Imagine that you are a manager. You sit in your comfortable chair at your big desk in your corner office and look at the stack of resumes in front of you. You are looking for one new employee but you have to look through 104 resumes to fill one position. I bet you are hoping that all of those resumes are written in a clear, concise, easy-to-read format, right?

You will probably only look at each one for a couple of seconds and if it looks good, you might spend the time to read it. That’s how most resumes are judged.

Making your resume in English

Now, what do you need to include? Here is a list of what people expect to see in your 2-page resume.

Personal Information– Your name and contact details should be clear. What information you need to include in this section depends on the culture of the country but usually the following things are not necessary in English resumes: weight, height (unless job states a height requirement), gender and even a picture.

Objective (1-2 lines) – Why you are sending them this document? What do you want to achieve? This must be specific to the job that you are applying for. Example: A position teaching English as a second language in a dynamic company which would benefit from a special ability to motivate and communicate effectively with students.

Summary– What are your skills, your accomplishments, past awards? Sell yourself in one paragraph.

Work experience– Include relevant jobs but no more than five. Include the title, company name, city, the period and your reason for leaving that position.

Education– What did you study, when and where?

Personal interests (3-4 lines) – What are your hobbies? What do you do in your spare time?

References– These days, it is common to end with “references available upon request”

Final tips: Be consistent with your style and your tenses. You can write it in first person (I) or in third person (he/she) but keep it the same for the whole document.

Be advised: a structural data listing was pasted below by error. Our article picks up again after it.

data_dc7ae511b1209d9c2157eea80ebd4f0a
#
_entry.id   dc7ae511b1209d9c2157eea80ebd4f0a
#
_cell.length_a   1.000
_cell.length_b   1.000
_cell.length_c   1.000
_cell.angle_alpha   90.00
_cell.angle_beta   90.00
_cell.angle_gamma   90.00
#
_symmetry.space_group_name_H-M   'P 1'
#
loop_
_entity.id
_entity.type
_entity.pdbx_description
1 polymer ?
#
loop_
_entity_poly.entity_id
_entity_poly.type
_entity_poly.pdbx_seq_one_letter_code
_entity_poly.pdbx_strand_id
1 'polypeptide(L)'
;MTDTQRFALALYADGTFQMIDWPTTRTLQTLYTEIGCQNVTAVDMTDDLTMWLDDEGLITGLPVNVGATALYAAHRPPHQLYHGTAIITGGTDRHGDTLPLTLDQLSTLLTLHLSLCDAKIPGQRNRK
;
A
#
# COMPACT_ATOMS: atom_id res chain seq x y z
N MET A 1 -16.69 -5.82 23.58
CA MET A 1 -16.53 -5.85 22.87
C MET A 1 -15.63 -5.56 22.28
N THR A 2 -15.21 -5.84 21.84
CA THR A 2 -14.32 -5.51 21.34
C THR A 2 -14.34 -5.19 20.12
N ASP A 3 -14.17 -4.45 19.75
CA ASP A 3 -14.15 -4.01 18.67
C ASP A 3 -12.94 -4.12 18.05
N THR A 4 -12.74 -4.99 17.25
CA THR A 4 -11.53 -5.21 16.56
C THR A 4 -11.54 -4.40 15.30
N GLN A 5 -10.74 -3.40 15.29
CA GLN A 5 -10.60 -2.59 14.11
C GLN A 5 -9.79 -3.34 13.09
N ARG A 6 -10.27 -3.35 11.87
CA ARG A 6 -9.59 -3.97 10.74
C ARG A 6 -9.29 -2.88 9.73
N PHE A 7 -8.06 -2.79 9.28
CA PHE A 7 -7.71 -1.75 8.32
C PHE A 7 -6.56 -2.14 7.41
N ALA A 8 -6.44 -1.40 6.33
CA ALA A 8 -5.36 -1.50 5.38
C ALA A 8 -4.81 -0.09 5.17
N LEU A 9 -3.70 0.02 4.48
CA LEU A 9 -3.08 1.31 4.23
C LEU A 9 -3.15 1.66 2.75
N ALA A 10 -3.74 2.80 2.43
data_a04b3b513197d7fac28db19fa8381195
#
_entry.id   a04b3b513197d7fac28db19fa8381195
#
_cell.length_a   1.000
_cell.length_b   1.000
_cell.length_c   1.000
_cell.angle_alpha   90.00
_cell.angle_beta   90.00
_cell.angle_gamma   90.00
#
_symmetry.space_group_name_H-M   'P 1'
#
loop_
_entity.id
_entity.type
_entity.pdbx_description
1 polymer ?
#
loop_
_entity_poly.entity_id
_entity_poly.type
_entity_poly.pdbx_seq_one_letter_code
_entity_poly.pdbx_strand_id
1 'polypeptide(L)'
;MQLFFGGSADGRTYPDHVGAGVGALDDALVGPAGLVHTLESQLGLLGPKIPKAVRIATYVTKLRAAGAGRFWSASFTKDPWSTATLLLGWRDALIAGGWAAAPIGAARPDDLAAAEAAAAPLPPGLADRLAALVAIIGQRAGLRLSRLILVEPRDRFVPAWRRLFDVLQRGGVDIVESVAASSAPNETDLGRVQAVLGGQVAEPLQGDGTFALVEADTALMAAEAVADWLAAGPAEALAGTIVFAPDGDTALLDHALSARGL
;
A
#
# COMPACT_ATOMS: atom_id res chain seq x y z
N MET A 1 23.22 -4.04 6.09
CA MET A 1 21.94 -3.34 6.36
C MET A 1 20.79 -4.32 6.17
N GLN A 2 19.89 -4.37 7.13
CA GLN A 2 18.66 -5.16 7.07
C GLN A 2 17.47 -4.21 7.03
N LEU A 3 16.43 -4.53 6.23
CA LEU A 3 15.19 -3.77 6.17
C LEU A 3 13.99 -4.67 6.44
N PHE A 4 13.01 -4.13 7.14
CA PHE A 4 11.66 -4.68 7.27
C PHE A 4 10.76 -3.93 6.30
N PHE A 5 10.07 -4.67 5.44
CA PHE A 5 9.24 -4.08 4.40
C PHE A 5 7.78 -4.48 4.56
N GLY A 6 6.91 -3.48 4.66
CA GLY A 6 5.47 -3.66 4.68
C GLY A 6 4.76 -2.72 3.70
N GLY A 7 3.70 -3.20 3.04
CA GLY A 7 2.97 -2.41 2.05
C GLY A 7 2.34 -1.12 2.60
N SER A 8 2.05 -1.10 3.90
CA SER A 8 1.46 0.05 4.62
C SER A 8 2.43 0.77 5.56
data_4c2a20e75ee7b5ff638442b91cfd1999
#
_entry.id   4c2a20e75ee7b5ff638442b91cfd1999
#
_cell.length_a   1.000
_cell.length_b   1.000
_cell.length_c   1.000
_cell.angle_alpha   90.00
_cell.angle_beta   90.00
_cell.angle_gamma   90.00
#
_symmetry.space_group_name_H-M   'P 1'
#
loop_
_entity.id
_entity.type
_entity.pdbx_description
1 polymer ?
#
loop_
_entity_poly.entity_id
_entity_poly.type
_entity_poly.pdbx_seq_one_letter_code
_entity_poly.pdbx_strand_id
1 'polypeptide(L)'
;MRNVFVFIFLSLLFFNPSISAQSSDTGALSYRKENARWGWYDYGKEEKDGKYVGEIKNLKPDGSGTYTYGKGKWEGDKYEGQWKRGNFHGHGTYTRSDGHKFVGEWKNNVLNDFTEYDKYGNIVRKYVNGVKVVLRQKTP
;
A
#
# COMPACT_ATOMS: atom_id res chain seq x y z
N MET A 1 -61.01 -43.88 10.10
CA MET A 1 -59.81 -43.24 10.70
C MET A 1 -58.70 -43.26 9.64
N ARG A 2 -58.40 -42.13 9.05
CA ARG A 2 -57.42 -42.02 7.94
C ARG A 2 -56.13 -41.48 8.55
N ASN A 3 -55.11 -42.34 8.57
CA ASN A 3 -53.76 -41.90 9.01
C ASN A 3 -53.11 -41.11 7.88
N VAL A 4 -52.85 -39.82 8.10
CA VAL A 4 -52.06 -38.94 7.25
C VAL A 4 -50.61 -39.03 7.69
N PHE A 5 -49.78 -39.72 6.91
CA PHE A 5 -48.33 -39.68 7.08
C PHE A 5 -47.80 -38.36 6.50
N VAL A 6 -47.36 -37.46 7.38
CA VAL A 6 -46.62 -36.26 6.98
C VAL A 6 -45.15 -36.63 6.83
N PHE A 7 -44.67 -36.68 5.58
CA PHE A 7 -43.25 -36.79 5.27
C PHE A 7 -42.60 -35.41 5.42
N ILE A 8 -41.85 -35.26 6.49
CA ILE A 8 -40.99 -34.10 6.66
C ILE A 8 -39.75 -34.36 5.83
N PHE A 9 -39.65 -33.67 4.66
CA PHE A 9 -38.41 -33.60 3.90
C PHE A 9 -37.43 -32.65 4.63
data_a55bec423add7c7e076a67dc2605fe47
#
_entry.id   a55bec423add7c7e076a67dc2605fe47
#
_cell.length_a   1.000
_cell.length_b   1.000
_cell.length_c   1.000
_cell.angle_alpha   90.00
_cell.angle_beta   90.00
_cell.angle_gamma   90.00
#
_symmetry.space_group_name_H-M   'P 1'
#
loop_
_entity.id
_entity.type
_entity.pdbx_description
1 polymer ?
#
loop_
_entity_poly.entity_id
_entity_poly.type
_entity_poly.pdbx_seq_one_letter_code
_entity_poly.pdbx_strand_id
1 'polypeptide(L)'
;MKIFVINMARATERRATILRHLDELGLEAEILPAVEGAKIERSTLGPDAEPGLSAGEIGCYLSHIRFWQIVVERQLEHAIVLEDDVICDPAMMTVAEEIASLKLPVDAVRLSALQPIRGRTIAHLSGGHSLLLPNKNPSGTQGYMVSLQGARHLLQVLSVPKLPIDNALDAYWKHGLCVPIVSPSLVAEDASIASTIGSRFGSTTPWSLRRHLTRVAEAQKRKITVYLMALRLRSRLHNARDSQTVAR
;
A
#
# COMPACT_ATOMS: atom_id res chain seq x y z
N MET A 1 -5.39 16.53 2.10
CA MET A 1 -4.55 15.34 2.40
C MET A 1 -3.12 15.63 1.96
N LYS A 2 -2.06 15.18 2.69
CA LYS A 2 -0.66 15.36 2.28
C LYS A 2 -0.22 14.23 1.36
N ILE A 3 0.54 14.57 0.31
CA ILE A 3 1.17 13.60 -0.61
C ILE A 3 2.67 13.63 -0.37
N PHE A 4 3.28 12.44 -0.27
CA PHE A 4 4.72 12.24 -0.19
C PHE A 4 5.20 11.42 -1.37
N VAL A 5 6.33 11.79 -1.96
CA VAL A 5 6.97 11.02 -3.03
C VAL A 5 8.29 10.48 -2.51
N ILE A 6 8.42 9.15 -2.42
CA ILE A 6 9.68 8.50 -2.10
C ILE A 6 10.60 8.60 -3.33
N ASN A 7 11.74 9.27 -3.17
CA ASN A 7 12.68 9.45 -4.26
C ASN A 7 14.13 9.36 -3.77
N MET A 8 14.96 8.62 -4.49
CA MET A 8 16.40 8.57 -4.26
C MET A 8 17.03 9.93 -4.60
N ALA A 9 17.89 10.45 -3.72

Use adjectives that make you sound terrific! But be honest, you must be able to prove everything you say in your resume.

Keep your name, email and phone number in the header so it is on the top of every page.

Mistakes to avoid when writing a CV in English

Before sending your resume in English, make sure you don’t fall into these traps:

  • CV’s length: important information should across quickly. Don’t try to get your entire life into the resume. Think about who you are targeting before you write it and only give the information that they need.
  • Education: it’s sometimes quite difficult to translate accurately the degree you got or the specialty you studied. If the company is not familiar with the educational system you went through, choose your words carefully so as not to be confusing.
  • Spelling and punctuation: because English is not your mother tongue, be extra careful with every details,
    you don’t want your future employer to think your English level is not that great.

Writing a CV in English can be challenging, but it’s the first step to get the international job you are aiming at, so invest some time to make it perfect and to reflect accurately who you are and what you are looking for. Feel free to write different versions of it to adapt to the job or the company’s requirements. Once you get this right, the next step is time to get ready for your job interview in English

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